Today’s reading commences with a reference to the Feast of Unleavened Bread. This is a Jewish Festival dating from the time of the Passover – the escape of the Jews from slavery in Egypt. It involves the removal of yeast from every part of the house. Yeast is a symbol in the Bible for sin. The idea is that in preparation for the Passover you forsake any contact with sin, just like Mardi Gras and Lent.
There is a massive irony here. The religious season is all about the removal of sin from the people. But there is sin aplenty up at the Temple Mount. The religious leaders are all intent on killing Jesus, whose death will, unbeknownst to them, remove sin forever from those who look to him with eyes of faith.
This chapter reads like a spy story, or a World War Two thriller. The disciples are on a secret mission to find a room using a special spoken password, and a man recognised by the sign of a jar of water. There is a room prepared by a dark agent whose name we never find out.
A secret invasion is being planned. The good army will land secretly and take up positions in enemy territory. But there will be betrayals and secret midnight raids, sword-fights, men escaping with not even their clothing, and finally we’ll discover that there is a traitor among us. In fact, there may be more than one.
Who will win? Will the forces of good overcome the evil forces, or will the powers of evil finally thwart the joyful coronation of the True King? Will the people ever be liberated, or will the Dark Power stalk the land forever?
Because much of this chapter and the next are so dark, so fearful, Mark begins the story with a little prologue – a play, a short drama, that prefigures the actual ending, so that we don’t need to panic as the darkness deepens; we will know how it ends, and the ending is safe, and good.
That play was so reassuring that it has been re-enacted literally millions of times since, and continues to be, every day of the week, thousands of times around the world. The Mousetrap is said to be the longest-running play in history, having been playing continuously in London since 1952, but it’s record is nothing beside this little play. We call it the Eucharist, or Communion, or the Lord’s Supper.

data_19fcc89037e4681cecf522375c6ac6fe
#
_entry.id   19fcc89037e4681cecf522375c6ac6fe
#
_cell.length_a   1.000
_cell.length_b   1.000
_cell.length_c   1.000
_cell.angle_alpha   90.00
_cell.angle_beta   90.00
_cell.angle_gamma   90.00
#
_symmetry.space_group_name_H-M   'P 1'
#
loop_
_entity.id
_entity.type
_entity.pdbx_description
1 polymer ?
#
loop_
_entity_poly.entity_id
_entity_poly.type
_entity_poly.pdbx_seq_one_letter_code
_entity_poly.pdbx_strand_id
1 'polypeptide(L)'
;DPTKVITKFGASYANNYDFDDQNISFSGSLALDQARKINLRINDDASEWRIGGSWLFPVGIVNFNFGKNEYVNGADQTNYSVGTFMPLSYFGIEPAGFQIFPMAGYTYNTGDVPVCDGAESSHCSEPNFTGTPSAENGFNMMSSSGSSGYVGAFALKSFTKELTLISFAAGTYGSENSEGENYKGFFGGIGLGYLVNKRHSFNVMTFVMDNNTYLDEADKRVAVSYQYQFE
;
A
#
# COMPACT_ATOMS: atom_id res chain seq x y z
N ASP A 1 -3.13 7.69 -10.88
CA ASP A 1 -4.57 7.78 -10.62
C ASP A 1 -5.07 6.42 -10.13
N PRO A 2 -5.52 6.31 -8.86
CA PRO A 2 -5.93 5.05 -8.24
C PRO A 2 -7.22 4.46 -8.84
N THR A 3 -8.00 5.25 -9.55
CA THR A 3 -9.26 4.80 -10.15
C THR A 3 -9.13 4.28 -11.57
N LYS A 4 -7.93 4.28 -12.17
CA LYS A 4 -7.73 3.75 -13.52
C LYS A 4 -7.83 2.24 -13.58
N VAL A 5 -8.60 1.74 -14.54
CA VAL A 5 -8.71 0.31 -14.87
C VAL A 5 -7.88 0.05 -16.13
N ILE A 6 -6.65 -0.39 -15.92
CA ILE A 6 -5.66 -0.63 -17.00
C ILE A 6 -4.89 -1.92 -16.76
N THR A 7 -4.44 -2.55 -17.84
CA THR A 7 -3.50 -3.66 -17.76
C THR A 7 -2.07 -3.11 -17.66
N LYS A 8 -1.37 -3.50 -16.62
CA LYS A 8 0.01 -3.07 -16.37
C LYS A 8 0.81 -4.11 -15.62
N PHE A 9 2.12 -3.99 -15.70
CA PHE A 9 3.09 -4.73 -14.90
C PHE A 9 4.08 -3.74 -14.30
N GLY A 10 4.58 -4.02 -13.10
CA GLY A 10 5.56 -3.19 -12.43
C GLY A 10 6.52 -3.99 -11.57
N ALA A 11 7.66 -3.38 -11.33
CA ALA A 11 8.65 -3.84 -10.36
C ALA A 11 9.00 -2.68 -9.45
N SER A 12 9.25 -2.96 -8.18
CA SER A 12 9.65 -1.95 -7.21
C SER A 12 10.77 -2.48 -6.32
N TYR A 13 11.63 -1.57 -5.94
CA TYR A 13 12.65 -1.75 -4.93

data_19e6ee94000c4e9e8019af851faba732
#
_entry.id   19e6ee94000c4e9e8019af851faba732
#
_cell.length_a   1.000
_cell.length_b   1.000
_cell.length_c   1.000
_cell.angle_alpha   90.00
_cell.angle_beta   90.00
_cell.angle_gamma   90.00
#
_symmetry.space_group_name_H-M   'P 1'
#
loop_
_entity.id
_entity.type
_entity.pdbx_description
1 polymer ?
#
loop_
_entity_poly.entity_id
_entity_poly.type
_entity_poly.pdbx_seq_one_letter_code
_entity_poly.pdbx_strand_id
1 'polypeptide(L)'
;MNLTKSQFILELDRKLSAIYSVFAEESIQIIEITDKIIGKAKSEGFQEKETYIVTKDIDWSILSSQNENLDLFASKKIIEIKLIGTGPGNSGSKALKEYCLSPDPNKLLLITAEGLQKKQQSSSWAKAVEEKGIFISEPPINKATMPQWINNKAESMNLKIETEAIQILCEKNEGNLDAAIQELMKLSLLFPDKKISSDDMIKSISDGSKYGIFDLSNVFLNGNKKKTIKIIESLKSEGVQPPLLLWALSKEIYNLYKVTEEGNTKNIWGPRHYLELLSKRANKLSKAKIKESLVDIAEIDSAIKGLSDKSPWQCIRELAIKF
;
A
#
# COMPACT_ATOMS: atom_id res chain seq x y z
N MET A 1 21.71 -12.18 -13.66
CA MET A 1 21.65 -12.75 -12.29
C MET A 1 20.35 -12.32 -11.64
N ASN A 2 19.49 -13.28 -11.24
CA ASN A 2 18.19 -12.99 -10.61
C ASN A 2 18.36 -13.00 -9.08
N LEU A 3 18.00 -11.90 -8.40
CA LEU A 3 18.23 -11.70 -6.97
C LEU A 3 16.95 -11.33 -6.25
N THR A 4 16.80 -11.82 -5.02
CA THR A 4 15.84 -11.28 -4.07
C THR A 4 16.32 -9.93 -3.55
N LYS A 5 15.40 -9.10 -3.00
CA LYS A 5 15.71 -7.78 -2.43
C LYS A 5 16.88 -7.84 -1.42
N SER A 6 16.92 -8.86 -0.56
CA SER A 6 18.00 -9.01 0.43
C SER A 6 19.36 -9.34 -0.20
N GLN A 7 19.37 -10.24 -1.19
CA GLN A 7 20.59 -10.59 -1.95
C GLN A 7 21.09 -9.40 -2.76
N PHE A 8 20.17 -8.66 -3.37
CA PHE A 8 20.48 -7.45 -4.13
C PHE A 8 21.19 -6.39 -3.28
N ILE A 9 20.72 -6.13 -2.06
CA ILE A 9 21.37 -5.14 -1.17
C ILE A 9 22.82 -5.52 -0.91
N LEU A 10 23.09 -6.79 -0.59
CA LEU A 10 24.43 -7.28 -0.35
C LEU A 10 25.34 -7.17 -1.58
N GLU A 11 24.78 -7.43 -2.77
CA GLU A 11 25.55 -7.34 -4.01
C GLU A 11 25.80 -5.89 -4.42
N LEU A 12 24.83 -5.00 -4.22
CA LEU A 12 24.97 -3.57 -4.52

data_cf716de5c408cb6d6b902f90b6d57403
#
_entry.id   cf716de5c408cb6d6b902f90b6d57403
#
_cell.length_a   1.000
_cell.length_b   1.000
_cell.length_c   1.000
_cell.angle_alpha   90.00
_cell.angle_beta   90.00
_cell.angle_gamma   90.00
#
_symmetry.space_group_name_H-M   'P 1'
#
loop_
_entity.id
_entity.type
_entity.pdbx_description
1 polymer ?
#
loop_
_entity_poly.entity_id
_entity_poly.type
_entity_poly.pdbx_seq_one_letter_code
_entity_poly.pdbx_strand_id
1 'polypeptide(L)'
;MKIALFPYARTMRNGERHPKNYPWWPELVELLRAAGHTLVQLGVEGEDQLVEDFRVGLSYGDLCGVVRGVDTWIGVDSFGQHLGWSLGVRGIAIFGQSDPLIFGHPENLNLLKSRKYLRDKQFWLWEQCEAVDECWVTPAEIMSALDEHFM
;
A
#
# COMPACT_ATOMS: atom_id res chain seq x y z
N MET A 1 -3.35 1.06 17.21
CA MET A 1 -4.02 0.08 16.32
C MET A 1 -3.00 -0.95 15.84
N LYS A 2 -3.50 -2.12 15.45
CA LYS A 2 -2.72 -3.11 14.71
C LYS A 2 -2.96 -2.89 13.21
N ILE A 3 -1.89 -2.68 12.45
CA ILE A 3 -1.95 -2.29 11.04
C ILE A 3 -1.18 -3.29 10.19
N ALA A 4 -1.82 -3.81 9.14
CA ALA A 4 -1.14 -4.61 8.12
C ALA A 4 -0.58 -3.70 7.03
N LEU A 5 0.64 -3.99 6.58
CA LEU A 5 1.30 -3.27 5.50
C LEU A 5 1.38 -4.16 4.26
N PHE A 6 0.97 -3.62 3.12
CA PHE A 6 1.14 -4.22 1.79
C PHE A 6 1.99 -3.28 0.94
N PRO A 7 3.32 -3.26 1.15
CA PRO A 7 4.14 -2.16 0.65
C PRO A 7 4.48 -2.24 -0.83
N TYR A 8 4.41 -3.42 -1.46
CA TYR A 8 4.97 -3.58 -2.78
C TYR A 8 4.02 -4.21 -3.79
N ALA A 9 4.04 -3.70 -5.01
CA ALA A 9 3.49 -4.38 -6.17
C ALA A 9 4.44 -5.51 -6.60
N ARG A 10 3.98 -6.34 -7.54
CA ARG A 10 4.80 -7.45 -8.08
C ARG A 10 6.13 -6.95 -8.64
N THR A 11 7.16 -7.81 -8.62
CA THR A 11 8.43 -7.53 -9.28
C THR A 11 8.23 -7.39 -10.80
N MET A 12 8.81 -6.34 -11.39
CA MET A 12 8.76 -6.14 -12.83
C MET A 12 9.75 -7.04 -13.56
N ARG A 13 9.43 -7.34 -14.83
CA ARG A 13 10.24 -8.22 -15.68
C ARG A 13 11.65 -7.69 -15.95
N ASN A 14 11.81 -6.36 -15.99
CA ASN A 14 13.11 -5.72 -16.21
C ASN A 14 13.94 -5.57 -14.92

Jesus played the main character in the play, breaking bread from a single loaf, and passing out wine to be drunk from a common cup. Those precious, ancient words, repeated millions, if not billions of times since: Take, eat; this is my body. … Drink! This is my blood of the covenant which is poured out for many.
I love the Eucharist, above all else. I miss it when I can’t partake of it. To walk up to the altar, to see in the face and hands of the ones distributing the bread and the wine, the very face and hands of Jesus. To hear his words.
This is the body of the Lord Jesus Christ broken for you, Graham. He carried your sins to the cross, so you can go free.
This is the blood of the Lord Jesus Christ, given for you, Graham, for the forgiveness of your sins, because he loves you, so very, very much.
Sometimes, when I’ve sat down, or still coming back to my seat, I wonder if I could just unobtrusively go around and join the line again, and come back for a second run. How many times could I do it before someone notices and tells me I’ve had enough.
Enough?! Never enough!
This passage is bookended with betrayals. We know about Judas’s betrayal, but there is Peter’s as well. Remember what Papias said about this Gospel being written as a result of Peter telling Mark all about these events, and Mark writing them down faithfully?
What amazes me is the extent to which Peter’s failures are highlighted. He clearly didn’t try to hide his own failings. Such is the love of Christ, and so complete his forgiveness, that those who are forgiven do not mind their sins becoming known. Jesus removes not only the guilt but the shame also. This is the blood of the Lord Jesus Christ, given for you, for the forgiveness of your sins, because he loves you.
Peter tells Mark how he failed Jesus at the hour of prayer, falling asleep (v37). He tells how he cursed and swore and disowned his Lord. Peter tells how when they were caught out, “they did not know what to say to him” (v40). I sometimes don’t know what to say to him, either, when I’ve failed him badly; when I’ve let the side down and I know it. But always Jesus is gentle. He forgives. “Rise! Let us go!” he says (v42).
We walk sadly away with Peter today, conscious of our frequent failures. Jesus is still in the Judgement Hall of Caiaphas. He’s being beaten, kicked, spat upon, and utterly rejected. And he knows that all of his disciples have let him down, too. He will get no sleep tonight. Peter’s denial comes at the third cockcrow, while Jesus is still being interrogated and beaten. The next chapter will tell us that “very early in the morning”, he’ll be handed over to Pilate.
Forgive me, Jesus, that I did not always stand up for you, when I could have.
This is the blood of the Lord Jesus Christ, given for you, [Your Name] for the forgiveness of your sins, because he loves you, so very, very much.